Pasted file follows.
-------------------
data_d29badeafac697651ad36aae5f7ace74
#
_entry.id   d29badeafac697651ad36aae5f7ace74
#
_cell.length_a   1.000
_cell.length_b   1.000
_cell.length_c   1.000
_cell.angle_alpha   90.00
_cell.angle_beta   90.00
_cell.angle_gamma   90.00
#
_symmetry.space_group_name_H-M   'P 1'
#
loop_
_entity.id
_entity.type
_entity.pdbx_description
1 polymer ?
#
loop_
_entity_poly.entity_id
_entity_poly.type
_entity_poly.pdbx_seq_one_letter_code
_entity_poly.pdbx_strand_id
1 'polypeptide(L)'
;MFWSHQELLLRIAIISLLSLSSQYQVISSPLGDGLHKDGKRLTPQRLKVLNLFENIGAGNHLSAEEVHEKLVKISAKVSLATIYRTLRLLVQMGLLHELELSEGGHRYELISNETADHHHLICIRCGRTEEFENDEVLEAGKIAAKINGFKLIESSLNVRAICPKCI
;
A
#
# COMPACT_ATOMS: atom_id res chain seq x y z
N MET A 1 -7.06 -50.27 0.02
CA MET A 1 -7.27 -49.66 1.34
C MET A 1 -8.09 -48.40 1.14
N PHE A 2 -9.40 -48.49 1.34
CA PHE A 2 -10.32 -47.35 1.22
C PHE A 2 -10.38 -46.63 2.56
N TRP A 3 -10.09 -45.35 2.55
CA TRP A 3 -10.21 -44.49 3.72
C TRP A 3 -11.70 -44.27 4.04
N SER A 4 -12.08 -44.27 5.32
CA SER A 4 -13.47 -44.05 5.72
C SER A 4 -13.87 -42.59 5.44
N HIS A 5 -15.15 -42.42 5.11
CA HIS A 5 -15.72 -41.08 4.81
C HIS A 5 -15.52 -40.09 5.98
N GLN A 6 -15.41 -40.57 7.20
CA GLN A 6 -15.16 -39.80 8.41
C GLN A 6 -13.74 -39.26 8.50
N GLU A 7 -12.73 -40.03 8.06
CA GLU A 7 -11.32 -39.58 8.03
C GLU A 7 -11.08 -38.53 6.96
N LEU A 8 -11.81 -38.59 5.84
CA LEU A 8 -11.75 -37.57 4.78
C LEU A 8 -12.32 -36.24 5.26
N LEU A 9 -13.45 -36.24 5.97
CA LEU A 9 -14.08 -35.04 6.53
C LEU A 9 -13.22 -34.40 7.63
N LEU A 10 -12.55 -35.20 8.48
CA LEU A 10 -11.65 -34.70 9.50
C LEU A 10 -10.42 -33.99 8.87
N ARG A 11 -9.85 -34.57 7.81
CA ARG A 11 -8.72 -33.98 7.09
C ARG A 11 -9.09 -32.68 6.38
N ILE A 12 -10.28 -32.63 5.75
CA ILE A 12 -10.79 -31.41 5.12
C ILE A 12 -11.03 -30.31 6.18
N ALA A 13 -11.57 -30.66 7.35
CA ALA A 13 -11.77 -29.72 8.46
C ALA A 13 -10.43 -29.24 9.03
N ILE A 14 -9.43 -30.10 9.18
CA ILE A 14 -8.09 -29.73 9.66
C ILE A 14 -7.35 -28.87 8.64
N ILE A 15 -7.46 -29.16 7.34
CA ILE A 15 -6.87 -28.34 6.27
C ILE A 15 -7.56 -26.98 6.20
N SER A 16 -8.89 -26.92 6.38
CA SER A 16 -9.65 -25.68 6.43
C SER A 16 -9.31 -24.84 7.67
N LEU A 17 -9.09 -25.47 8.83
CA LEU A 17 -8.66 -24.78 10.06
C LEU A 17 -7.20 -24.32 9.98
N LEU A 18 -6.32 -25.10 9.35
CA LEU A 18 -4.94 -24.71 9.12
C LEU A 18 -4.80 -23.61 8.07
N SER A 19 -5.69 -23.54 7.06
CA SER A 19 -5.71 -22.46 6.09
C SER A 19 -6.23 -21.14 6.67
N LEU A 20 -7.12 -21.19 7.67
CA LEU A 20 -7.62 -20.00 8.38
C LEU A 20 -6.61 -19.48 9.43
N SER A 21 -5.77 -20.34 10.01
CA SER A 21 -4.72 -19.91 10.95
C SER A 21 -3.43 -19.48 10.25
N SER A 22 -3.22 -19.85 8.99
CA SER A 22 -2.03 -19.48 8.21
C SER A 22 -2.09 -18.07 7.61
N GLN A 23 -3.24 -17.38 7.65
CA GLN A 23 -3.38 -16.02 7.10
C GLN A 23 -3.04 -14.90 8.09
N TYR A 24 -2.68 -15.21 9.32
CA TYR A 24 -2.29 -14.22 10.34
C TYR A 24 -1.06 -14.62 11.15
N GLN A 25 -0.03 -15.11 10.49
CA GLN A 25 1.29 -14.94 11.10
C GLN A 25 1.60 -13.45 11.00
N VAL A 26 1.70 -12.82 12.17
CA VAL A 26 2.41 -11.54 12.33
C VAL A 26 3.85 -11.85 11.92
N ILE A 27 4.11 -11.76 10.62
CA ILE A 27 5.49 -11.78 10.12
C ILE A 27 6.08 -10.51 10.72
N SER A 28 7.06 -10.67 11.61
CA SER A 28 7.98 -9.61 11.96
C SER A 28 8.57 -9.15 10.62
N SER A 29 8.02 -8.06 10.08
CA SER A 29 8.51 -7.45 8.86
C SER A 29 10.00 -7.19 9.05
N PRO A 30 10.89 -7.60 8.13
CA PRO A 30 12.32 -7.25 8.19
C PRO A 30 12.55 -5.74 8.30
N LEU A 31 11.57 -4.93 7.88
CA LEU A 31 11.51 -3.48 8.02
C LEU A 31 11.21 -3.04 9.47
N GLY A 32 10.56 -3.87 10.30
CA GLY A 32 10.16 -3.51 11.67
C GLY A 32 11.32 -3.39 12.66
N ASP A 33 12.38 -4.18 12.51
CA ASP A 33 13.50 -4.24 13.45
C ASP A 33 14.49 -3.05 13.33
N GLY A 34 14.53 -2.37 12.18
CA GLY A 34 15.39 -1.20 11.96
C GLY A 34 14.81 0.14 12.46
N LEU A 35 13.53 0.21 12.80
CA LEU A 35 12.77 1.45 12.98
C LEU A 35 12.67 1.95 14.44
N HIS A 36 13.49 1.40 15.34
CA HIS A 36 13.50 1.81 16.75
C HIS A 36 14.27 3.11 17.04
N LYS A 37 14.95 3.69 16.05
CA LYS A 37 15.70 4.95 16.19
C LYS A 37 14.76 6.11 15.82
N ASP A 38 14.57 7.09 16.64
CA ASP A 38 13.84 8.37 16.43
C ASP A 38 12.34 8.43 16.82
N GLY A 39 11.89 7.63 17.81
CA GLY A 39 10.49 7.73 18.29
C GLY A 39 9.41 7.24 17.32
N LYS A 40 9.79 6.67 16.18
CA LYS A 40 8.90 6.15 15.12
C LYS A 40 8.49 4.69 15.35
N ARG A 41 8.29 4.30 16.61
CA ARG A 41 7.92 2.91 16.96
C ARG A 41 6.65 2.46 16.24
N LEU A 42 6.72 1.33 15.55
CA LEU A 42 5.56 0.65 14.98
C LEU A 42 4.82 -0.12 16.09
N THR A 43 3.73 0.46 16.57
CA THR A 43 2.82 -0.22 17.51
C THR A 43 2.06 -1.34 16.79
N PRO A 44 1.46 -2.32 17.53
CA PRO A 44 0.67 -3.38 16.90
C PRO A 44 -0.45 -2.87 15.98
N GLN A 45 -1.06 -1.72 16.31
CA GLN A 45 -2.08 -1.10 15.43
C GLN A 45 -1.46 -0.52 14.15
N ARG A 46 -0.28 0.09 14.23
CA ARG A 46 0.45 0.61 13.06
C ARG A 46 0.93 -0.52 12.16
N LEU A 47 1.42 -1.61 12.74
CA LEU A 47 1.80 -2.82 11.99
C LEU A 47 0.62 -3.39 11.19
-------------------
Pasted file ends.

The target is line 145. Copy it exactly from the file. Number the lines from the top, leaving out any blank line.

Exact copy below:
N GLY A 39 11.89 7.63 17.81